But it does seem to be balanced on something quite a bit finer than a knife’s edge. If the expansion rate differed by one part in ten to the 66th, we’d either have already collapse back, or else we’d have quarks and such distributed at some odd number of light years from each other. To me that is breathtaking.
J

And for all the poor sods where it is still snowing, here in tropical Broome, last night was down to 11.1C, 7C colder than the May average minimum, colder than the average for June and July too. During the day it reached a fabulous 29C.

batheswithwhales

I found some gold on Svensmark and the CLOUD programme at CERN.
On the CLOUD experiment:

And a warmist lecture: “The Instrumental Temperature Record and what it tells us about Climate Change”:

Cheers
Bathes.

rbateman

tonyb says:
May 28, 2011 at 8:36 am
Temperature are predicted to rise 3C.
They have not done so yet.
I believe we are currently at 0C, having fallen 1C from the last El Nino despite the 395ppm CO2 trace in the atmosphere.
How do you extrapolate a zero-sum game?

Andrew30

This is the American memorial; day weekend, a time of barbeques, football and leisure. Take a moment during your activities to recall why it is a pause from work.
On May 5th of 2011, just a few days ago the last known combatant from World War One died.
His name was Claude Stanley Choules, he was 110 years old.
When Claude Stanley Choules died the fighting of World War One passed forever from human memory in to human history.
I have just a few words that I would like to say to all the people like Claude who posses the courage and conviction to stand in place and not yield to oppression.
I appreciate everything that all of you did even though I do not know your names. I live in your legacy.
You now join with the long fallen members your squad, your troop, your unit, your army and your war. They have waited for you for a long time.
May you all now, together, Rest in Peace.
I have not forgotten and I will not forget.
I thank you for my freedom.

R. Gates

TonyB’s piece is indeed excellent and raises some interesting questions. In terms of any valid calculation as to what the global temperature impact would be from a closing down of the world’s carbon economies…I think a meaningful estimate is impossible as there are too many other unknowns both in term of our knowledge of climate and the fact that we’re dealing with a chaotic system. One thing is certain however…millions of people would starve as the current food supply is based on the assumption and use of the carbon based economies. Does this mean we shouldn’t commit to a green energy future? Not at all, but it also doesn’t mean that you put a small fire out in a crowded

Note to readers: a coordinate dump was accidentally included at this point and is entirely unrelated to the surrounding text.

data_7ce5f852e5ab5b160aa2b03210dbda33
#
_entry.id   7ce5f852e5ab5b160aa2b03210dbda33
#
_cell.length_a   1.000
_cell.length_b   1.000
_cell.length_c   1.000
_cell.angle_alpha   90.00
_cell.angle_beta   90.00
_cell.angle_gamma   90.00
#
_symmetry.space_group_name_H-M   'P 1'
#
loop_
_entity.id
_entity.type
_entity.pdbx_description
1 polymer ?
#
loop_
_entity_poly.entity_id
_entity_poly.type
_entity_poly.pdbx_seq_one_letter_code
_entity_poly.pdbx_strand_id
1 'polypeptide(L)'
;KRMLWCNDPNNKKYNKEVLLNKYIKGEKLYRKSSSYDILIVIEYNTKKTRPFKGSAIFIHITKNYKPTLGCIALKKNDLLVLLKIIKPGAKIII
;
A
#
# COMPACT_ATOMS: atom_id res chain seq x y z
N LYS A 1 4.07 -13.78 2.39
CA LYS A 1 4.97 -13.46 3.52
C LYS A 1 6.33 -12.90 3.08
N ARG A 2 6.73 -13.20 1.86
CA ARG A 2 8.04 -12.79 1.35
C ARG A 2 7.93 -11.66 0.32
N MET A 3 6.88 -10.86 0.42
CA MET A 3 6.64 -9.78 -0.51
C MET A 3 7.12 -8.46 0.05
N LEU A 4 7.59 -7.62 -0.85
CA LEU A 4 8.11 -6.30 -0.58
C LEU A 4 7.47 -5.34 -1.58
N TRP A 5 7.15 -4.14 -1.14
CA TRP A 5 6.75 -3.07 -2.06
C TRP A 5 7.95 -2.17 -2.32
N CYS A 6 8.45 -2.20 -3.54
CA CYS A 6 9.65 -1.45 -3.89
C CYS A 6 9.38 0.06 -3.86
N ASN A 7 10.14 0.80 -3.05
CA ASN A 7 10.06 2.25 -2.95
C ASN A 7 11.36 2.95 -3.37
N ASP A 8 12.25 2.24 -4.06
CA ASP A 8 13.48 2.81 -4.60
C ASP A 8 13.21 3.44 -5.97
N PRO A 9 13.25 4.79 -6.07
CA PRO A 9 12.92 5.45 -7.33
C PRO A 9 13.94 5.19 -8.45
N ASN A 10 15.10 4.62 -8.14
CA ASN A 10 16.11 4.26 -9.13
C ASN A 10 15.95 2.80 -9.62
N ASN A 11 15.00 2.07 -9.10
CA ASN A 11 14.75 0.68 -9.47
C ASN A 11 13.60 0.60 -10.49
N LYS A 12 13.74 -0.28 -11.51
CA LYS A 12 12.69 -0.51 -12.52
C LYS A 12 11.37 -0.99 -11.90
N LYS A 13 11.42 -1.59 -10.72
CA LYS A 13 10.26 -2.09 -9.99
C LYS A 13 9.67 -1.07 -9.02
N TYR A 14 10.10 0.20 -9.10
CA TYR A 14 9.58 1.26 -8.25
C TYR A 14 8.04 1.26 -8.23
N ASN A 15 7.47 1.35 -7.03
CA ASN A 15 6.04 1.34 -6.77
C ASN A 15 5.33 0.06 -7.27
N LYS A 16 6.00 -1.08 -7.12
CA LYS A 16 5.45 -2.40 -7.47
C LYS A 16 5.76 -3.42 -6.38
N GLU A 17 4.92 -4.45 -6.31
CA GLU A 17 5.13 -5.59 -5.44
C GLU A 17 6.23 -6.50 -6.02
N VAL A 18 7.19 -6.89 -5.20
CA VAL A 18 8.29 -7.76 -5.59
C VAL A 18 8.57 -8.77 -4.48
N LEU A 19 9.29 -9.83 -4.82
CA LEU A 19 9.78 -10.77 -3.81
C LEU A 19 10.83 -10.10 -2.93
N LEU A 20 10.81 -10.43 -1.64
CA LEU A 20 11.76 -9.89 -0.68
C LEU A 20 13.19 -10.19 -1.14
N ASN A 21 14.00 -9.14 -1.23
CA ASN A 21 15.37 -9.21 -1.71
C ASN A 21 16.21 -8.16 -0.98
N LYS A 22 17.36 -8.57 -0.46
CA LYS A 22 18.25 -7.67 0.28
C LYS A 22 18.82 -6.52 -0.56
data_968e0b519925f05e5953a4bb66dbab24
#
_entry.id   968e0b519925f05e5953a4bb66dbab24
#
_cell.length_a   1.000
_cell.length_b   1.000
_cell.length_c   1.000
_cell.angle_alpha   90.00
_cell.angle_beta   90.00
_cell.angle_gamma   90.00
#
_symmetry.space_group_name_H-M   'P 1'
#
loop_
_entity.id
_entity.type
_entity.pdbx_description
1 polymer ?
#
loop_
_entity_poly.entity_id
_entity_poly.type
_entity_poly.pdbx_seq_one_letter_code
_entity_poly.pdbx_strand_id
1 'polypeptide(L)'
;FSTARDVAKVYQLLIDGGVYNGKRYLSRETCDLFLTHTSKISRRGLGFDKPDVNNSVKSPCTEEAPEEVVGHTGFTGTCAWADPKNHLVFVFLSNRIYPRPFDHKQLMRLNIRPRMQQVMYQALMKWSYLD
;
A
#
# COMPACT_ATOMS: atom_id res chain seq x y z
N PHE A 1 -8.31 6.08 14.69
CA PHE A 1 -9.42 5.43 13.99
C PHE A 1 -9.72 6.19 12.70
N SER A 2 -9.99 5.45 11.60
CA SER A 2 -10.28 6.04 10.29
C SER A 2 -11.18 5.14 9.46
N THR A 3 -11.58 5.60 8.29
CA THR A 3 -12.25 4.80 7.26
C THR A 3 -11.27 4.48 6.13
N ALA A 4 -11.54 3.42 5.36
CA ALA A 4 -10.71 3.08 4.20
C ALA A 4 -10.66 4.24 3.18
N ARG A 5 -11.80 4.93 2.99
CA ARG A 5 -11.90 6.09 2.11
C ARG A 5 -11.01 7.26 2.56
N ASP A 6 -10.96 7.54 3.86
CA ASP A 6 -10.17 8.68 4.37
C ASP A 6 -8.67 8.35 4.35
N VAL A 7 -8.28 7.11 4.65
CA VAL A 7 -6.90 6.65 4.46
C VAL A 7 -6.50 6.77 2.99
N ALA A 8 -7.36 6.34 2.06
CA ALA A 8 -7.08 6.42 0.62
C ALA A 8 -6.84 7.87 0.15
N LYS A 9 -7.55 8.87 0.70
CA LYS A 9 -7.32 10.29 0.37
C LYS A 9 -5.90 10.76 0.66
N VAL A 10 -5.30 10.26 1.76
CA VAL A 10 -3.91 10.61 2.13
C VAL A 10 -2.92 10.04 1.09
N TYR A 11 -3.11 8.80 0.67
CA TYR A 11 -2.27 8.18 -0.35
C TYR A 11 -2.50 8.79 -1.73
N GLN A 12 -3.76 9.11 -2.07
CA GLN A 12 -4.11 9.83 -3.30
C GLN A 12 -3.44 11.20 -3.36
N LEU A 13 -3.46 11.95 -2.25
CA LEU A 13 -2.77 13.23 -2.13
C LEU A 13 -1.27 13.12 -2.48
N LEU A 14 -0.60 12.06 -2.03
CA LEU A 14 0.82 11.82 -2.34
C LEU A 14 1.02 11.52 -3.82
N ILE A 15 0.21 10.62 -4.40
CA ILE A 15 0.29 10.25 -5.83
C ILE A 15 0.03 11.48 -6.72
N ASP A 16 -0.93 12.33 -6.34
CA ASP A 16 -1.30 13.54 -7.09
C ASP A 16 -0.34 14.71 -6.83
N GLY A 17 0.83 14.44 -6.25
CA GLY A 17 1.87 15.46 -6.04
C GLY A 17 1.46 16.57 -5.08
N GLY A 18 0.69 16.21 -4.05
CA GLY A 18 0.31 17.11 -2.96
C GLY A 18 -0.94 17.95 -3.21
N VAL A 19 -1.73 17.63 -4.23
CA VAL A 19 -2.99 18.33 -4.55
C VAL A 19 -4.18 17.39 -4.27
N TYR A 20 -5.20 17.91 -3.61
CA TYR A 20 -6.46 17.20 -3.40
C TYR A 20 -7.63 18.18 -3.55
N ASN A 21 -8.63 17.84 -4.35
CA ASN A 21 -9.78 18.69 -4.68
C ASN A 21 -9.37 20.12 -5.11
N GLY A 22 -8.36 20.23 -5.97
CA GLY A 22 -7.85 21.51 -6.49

theatre by sucking all of the oxygen out.

j said: “hey bob,
It was a matter of debate whether the universe would fall back into itself, but I think it is generally understood now that there will not be a big crunch.”

Darned, j, I thought I had stumbled on the biggest thing about life, that it doesn’t matter. Oh, well. I will have to listen to the book, again, to see if I can pick up on additional misunderstandings.

F. Ross

Open thread conjecture.
Much of recent news is about the devastating tornadoes in our nation and the often tragic aftermath.
So far as I am aware no one else has considered this idea.
I wonder if any entity in the megajoule laser research establishment has considered using this type weapon against tornadoes? It seems to me that one or more pulses of high energy directed at several different levels of a tornado in a short time period might disrupt its self sustaining vortex.
Naturally, if workable it would require a largish fleet of ground-/air-based platforms.
Sci-Fi? Sure. Possible? Maybe.
In addition, if workable, it would give researchers a chance to apply some of their science to practical solutions as well as giving the taxpayer some directly tangible return on his money. The benefit to possible tornado victims …priceless.

At http://www.wordle.net/, you can turn sentences, articles, songs, any old written garbage, into nifty word-clouds. See, for instance, this pic from Naomi Oreskes meretricious mumblings hence.

Oops: this pic.

Brian H

Kevin Kilty says:
May 28, 2011 at 8:36 am
Oh the typos…”minutes” and “would” in my last post. Why can we not have an editing capacity like they do on the WSJ?

A partial solution is the Greasemonkey script from Climate Audit. Install Greasemonkey FF add-on, run the CA script, and you get a Preview option. But you still have to opt to use it each time.

Brian H